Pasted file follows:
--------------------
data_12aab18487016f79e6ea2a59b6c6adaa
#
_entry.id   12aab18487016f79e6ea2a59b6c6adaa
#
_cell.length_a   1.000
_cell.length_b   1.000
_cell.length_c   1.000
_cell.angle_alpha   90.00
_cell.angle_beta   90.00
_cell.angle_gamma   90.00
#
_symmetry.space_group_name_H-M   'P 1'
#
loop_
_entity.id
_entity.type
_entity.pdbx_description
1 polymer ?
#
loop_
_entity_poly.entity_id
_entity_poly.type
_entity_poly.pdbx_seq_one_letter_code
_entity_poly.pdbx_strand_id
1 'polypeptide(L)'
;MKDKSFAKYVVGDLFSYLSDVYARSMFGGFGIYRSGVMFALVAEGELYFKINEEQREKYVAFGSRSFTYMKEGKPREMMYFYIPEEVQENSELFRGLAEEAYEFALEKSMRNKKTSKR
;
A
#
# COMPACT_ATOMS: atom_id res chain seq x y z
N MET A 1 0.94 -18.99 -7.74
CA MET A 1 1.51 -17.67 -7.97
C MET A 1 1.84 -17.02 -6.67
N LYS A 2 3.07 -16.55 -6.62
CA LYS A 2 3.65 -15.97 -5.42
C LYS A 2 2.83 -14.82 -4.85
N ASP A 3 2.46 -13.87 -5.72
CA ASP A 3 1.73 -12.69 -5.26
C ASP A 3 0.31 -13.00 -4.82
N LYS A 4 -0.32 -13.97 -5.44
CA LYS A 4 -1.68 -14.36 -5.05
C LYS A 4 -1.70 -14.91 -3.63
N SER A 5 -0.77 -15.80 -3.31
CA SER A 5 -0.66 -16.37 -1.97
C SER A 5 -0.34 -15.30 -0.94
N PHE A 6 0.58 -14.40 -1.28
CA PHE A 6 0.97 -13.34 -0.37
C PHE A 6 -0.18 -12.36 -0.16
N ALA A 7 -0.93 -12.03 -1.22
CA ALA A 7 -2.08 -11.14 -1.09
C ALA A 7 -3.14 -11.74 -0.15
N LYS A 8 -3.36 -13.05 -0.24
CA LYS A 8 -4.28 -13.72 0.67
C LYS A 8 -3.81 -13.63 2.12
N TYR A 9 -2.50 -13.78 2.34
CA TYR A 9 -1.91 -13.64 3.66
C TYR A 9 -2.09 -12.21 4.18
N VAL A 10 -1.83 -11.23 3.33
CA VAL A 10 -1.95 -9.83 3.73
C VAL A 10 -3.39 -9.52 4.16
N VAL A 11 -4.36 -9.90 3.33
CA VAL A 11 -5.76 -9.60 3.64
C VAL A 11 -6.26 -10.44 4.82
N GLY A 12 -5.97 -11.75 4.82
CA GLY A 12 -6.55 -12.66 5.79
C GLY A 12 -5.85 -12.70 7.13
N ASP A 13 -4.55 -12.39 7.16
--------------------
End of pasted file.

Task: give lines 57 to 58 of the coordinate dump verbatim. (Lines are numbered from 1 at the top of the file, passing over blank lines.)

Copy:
C TYR A 9 -2.09 -12.21 4.18
N VAL A 10 -1.83 -11.23 3.33